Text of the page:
I’m back from a week at the Inman News Real Estate Connect conference with a new head of steam. I’m a repeat offender. And as rich as the conference sessions are, I always find that the real inspiration comes from what the veterans refer to as "LobbyCon" — those times spent hanging out in the lobby of the conference venue swapping war stories and ideas with colleagues.
The reality is that this year there doesn’t seem to be much new and shiny on the real estate technology front, at least from my view in the visitors’ bleachers. Years ago, we were all giddy about those blog things. Then came mashups, video, PDAs, social media, social media and more social media.
Call it a rut, but if I hear one more person talk about Facebook as the holy grail of real estate marketing, I am going to shoot myself through the temple with the two-hole punch I no longer need in my paperless office. Because it’s not.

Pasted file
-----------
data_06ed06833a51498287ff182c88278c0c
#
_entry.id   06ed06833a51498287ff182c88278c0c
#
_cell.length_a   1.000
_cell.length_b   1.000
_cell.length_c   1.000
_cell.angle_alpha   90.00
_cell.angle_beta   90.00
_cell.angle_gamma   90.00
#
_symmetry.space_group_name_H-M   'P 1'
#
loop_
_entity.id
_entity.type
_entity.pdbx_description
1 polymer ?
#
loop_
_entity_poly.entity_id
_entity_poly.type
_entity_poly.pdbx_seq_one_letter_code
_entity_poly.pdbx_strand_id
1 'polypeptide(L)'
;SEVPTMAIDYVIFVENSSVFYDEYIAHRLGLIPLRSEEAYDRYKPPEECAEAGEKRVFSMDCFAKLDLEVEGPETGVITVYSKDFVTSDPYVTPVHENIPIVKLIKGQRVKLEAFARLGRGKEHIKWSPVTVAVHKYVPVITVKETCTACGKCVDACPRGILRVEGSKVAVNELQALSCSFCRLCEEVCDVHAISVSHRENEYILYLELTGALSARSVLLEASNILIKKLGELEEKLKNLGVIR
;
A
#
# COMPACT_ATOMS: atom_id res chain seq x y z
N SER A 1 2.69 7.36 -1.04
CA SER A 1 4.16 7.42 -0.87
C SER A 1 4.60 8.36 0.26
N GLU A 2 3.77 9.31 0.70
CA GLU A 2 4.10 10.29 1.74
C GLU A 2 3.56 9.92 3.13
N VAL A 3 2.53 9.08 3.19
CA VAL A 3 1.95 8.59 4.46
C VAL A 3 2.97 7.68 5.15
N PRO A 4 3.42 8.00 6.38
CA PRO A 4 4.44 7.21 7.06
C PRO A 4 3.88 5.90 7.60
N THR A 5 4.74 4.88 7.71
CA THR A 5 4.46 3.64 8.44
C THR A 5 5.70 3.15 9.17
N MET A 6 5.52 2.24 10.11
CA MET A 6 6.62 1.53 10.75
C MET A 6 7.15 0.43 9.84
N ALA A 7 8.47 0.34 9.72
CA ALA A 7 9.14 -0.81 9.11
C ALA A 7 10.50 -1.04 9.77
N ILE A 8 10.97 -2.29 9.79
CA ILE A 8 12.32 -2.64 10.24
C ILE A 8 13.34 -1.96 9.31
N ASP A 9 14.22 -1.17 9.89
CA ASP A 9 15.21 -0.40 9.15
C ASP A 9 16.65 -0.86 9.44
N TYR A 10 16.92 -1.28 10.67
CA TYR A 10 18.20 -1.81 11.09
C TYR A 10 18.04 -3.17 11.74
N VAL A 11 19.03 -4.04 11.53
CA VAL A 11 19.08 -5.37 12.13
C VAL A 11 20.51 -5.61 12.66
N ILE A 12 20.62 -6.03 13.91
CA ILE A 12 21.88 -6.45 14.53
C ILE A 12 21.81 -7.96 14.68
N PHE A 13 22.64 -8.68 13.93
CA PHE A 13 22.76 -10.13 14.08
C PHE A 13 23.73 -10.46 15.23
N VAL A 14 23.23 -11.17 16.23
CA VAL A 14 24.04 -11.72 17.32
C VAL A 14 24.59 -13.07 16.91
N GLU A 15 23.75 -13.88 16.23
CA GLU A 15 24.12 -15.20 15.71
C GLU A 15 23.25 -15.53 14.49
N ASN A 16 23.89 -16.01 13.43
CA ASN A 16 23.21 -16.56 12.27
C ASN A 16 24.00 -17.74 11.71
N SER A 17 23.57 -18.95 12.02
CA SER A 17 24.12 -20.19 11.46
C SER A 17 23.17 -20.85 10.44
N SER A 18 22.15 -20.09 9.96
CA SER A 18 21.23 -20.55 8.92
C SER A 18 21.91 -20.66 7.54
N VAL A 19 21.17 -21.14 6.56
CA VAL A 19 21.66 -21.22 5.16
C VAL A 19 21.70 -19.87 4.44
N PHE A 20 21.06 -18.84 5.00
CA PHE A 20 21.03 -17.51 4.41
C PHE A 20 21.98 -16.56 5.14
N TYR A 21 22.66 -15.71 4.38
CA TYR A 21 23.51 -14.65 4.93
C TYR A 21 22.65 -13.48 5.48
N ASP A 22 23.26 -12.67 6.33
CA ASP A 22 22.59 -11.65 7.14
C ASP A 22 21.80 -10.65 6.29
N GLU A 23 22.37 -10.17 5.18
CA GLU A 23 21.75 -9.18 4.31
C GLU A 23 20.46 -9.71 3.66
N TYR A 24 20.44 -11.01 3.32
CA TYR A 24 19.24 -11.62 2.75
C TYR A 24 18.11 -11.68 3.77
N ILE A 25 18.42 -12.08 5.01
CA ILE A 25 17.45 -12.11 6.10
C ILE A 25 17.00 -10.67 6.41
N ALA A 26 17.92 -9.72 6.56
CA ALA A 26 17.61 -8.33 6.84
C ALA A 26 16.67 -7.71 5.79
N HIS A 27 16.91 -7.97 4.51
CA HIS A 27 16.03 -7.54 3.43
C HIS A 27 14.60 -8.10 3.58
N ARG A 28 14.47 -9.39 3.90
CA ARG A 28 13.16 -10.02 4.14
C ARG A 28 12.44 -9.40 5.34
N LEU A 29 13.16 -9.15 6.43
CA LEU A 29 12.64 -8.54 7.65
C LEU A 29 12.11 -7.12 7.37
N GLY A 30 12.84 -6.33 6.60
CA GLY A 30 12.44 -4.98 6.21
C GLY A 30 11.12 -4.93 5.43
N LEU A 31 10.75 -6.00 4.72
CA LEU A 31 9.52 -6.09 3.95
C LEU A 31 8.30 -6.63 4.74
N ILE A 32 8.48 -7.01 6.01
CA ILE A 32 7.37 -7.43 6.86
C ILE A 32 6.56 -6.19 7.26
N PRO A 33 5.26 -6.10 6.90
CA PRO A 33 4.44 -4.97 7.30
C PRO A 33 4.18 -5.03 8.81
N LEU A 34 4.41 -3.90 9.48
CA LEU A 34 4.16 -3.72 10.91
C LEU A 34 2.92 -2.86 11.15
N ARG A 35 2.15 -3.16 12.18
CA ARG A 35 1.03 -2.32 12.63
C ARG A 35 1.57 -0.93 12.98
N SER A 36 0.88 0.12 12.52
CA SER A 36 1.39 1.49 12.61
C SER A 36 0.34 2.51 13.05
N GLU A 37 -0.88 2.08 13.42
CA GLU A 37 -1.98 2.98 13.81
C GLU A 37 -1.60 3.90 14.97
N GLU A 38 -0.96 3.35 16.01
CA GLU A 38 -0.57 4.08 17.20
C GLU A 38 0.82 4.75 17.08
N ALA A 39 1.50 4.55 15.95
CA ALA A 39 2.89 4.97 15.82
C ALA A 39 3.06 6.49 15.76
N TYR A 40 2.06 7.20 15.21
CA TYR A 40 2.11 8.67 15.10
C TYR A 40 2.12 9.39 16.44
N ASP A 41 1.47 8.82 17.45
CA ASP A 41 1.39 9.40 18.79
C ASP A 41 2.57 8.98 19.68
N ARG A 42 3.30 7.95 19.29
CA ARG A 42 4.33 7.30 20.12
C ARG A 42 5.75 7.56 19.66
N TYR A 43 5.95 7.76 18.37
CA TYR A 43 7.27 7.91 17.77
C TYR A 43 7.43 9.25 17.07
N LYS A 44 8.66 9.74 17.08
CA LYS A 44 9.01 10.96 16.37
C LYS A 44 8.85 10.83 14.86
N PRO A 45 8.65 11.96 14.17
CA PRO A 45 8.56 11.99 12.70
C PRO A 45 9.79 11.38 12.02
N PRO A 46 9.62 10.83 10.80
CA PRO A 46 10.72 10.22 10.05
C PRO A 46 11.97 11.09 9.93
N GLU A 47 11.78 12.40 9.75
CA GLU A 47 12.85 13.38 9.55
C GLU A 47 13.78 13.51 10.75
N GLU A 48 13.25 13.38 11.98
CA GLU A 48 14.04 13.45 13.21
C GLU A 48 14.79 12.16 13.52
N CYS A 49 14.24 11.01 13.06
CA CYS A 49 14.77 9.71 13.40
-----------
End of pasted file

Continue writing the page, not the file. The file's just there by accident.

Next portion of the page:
What Facebook is (and Twitter, and Foursquare and the little chat box on my sidebar that I generally forget to activate when I am present or deactivate when I leave the room in search of my two-hole punch) is a communications medium.
It is one channel among a sea of channels that an agent might use to connect, or use to give at least the appearance of being somewhat relevant. These things don’t help the consumer. Rather, they are ways in which agents, each his own "1099 island" unto himself, might develop business and maintain relationships.